How the Toxin Works

Two toxins are released by the bacilli:

Tetanolysin, which causes local tissue damage and may help to optimise conditions for the organism but has no known role in the pathogenesis of the disease.

Tetanospasmin, which is the potent neurotoxin that causes tetanus.

The LD50 of tetanus toxin has been measured to be around 2.5-3ng/kg (albeit in mice), making it the second deadliest toxin known to man after botulinum toxin. [7]

Tetanospasmin enters nerve endings at the neuromuscular junction, by direct infiltration from infected muscle or systemically via vascular and lymphatic routes. Intraneural migration to the neurones of the spinal cord and brainstem follows, where it moves into inhibitory nerve terminals blocking release of neurotransmitters, particularly gamma-aminobutyric acid (GABA) and glycine. [8]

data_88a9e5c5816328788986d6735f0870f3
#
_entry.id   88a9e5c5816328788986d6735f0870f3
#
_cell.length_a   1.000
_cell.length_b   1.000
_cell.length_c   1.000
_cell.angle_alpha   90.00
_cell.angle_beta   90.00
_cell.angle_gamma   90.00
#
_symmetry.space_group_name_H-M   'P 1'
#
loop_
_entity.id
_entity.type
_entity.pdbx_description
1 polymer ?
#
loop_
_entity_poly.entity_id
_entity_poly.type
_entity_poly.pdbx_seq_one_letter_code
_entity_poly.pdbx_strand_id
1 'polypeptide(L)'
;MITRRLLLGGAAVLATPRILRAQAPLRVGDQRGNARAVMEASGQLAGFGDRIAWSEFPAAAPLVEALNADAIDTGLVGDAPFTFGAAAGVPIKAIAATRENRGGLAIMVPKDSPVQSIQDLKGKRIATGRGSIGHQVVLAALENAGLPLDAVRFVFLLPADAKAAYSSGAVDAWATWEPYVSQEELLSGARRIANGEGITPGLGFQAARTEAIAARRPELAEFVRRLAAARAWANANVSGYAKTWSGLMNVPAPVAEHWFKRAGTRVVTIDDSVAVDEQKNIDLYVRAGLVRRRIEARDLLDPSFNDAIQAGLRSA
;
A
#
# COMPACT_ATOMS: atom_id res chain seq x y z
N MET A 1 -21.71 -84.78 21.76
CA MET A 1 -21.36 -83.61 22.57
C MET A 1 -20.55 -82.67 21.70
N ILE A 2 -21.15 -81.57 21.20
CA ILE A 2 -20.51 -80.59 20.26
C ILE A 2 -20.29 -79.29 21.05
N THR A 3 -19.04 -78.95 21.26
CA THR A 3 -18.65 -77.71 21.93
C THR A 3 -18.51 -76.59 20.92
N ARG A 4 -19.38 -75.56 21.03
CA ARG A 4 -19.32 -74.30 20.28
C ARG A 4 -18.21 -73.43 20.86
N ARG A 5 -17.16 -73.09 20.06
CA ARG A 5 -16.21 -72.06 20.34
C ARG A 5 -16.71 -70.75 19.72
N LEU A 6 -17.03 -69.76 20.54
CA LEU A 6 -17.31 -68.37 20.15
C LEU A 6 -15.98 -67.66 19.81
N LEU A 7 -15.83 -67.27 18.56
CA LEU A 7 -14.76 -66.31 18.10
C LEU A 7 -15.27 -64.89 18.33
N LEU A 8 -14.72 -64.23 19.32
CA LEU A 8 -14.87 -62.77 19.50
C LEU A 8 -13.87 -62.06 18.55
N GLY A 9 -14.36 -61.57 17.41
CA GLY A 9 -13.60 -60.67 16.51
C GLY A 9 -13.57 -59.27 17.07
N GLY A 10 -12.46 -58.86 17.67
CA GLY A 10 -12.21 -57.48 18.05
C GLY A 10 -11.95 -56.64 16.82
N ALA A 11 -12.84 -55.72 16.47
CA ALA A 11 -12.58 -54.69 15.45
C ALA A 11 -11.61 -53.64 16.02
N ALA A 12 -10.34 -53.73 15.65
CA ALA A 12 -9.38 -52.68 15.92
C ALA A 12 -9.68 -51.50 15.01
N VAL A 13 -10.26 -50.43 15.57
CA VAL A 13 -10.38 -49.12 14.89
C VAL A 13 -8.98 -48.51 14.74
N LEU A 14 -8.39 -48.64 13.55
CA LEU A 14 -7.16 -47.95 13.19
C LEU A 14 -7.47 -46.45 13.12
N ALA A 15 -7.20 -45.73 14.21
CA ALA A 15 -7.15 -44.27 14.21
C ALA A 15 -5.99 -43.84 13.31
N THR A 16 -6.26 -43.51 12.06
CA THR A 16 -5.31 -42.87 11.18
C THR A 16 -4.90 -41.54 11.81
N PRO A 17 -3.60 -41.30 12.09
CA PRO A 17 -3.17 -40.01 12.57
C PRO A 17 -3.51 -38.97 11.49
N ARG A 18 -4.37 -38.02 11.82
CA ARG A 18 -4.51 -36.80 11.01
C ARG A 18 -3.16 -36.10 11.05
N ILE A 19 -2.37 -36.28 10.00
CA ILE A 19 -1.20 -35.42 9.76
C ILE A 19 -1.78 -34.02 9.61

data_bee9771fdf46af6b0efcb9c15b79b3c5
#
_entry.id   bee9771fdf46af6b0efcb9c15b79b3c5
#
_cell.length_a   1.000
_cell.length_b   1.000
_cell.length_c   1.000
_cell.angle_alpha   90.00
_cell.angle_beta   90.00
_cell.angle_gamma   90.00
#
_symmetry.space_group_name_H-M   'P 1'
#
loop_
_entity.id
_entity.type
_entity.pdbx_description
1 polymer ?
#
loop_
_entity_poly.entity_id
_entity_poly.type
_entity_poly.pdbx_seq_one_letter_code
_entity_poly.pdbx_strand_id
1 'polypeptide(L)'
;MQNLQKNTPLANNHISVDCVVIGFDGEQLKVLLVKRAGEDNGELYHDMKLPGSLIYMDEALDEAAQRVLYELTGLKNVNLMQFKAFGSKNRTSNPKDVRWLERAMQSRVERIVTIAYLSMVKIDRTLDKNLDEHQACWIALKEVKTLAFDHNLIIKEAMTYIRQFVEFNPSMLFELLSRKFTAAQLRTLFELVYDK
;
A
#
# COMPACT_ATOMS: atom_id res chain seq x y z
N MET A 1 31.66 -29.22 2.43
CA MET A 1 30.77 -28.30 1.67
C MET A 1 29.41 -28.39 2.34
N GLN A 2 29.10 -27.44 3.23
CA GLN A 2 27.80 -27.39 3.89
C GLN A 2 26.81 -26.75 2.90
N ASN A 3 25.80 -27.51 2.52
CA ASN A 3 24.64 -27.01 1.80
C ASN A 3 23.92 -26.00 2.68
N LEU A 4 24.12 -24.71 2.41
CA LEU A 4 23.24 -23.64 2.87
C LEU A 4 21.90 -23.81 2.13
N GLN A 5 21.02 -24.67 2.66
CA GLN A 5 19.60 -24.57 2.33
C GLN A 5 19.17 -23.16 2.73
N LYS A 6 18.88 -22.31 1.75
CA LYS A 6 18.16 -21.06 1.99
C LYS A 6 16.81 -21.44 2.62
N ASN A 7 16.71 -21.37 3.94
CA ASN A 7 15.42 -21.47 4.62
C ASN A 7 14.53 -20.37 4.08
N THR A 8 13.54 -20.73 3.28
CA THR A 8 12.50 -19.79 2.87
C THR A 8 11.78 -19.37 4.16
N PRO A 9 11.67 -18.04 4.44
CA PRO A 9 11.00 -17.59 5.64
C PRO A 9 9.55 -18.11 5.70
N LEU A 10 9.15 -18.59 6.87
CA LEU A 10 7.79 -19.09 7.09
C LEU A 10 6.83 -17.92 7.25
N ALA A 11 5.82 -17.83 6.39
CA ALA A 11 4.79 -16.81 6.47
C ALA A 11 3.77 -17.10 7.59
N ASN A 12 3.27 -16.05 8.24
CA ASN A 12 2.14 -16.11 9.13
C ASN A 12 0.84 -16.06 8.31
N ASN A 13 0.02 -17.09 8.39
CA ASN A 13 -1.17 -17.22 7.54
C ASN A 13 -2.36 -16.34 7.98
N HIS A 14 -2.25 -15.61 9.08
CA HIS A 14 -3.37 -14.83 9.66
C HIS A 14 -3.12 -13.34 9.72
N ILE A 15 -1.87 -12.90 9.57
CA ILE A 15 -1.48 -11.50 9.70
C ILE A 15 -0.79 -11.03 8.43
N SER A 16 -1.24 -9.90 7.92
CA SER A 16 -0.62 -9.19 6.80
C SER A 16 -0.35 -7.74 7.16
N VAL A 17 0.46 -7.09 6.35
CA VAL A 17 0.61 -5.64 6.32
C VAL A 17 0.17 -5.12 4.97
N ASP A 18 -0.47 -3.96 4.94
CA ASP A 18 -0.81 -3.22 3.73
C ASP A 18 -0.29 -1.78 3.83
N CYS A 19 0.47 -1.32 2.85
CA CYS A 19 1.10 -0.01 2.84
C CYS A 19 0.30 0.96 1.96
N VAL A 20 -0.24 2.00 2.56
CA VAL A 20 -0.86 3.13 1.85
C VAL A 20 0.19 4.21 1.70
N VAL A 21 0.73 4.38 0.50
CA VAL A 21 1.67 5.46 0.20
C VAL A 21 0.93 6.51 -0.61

This leads to uncontrolled motor neuron activity, increased muscle tone, and spasms. Spasms may cause dysphagia, respiratory distress, poor suckling in infants, abdominal rigidity, long bone fractures and joint dislocations.

Tetanospasmin also affects neurones of the autonomic nervous system leading to cardiovascular instability.

If the distance from the entry point to the central nervous system is shorter, the onset of symptoms will be quicker, for example in cases with head and neck wounds.

Learning bite

Intra-neural toxin cannot be neutralised and so a patient’s condition may continue to deteriorate after the onset of treatment. Recovery requires new synapse formation which takes 2-4 months.